Israel’s Eurovision 2011 Entry

A friend of mine asked me recently where my interest in the Eurovision Song Contest came from. When I was a kid, I was an ABBA fan, and I knew that they had won Eurovision. Never mind that I had no idea what that meant. I began to figure out what it was when I got older, through sketches by Monty Python and The Young Ones. (Those clips also really capture the attitude the U.K. traditionally has had towards the ESC. And continue to have, really.)

Eurovision fell off my radar for a long time, but it captured my interest again in 1998 when Dana International won. The American press, which usually cares as much about Eurovision as it does about the Eredivisie, reported that an Israeli transsexual had won it. I don’t remember another time the U.S. reported on the Eurovision result, other than in 2006 when Lordi won.

So, Dana International was the spark that lit the fuse to the bomb that ignited my interest in Eurovision. (The Olsen Brothers would be the fuse, and Estonia is of course the bomb.) (See what I did there?)

Thus, I have to admit I was kind of excited that Dana had reentered the contest, even though I was expecting to be disappointed. And indeed, “Ding Dong” is no “Diva”:

But while I was expecting to be disappointed by the song, I was not expecting to be disappointed in the performance. Dana performs the song with such low energy that I can’t help but think that she knew that she was a lock to win and was saving herself for the big show.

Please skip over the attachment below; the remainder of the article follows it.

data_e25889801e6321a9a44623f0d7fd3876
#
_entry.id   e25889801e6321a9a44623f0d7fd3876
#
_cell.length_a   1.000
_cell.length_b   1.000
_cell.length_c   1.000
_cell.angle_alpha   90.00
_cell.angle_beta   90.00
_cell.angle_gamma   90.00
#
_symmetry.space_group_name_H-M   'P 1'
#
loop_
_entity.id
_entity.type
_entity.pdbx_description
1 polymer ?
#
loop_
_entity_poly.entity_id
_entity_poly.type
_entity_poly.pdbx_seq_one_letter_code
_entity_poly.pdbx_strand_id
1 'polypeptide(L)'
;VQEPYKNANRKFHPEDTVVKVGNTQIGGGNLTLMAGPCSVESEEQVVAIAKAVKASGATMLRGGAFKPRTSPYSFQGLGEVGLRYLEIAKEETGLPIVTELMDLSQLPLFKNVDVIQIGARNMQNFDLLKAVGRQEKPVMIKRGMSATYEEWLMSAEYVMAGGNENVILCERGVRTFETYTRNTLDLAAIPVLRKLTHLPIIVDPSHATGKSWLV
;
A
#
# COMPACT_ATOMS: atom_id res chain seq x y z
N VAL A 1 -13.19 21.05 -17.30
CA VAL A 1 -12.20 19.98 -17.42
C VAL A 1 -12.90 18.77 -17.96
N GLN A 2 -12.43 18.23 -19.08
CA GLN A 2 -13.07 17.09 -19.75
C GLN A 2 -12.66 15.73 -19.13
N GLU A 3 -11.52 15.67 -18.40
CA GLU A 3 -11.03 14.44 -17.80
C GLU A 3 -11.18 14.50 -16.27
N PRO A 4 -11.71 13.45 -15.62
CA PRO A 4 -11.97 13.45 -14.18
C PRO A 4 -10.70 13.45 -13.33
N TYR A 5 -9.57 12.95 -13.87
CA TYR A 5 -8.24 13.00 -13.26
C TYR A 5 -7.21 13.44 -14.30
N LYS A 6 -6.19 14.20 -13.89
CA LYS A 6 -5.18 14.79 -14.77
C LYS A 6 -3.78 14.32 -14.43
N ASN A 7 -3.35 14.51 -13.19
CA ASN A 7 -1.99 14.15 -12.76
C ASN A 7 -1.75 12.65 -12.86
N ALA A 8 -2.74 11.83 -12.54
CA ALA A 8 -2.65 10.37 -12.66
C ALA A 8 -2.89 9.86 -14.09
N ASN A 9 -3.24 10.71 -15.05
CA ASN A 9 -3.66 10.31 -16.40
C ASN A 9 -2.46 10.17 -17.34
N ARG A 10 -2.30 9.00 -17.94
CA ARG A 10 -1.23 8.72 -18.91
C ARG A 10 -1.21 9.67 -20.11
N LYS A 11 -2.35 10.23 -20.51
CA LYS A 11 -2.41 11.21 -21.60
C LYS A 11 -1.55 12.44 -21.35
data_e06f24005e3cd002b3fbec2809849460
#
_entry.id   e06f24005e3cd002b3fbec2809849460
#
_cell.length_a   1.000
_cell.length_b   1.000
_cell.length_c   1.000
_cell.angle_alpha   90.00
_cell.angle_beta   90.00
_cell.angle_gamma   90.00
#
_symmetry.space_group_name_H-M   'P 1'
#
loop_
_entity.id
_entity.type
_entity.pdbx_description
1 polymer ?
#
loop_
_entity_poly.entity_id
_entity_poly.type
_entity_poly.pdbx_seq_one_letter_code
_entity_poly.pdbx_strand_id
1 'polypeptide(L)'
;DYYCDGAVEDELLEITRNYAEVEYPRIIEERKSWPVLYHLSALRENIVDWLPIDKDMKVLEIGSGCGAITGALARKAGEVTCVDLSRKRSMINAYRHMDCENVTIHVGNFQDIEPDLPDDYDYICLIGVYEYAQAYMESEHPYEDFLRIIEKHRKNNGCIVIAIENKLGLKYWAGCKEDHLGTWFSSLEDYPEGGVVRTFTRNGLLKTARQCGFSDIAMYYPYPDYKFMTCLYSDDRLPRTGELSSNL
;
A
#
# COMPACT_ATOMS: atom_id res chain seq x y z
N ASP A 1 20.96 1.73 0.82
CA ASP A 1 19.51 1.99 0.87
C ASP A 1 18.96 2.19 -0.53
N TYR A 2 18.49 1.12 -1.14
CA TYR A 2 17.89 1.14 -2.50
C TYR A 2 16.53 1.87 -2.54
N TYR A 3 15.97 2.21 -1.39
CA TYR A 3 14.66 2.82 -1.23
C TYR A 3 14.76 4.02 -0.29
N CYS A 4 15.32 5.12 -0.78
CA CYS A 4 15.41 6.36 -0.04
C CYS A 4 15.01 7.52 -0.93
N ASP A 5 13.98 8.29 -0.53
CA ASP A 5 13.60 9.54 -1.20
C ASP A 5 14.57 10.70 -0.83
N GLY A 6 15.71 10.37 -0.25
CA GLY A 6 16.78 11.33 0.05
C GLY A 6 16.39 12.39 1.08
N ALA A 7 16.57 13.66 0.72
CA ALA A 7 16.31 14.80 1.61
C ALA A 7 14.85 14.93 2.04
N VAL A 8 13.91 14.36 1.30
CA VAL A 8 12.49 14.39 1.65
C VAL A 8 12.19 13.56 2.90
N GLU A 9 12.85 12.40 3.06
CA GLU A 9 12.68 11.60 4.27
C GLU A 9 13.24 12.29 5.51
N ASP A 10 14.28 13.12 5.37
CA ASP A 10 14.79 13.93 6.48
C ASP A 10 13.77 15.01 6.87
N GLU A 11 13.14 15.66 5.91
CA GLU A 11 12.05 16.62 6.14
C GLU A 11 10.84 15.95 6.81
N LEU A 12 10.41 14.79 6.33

There’s no doubt in my mind that she’s going to get through to the Final. She’s Eurovision royalty, and “Ding Dong” will be performed in the second Semi-Final, which is shaping up to be the weaker of the two. Either she legitimately gets enough points or she’s a jury wild card. I suppose there’s a chance that 10 other songs will break the automatic qualification points threshold ahead of “Ding Dong”, but I can’t see that happening.

UPDATED: Shimrit tweeted us the following:

Had a great time reading you at NorCal! Just one thing, check out your Israeli entry. There’s no jury wild card, combined vote!

(Yes, she’s read the rules!) Alrighty then. So she just has to land in the top 10, and I’m confident that can happen.

Still, stranger things have happened. Dana International already proved that. And by the way, when Dana International won the Kdam 2011 this week, Time reported it.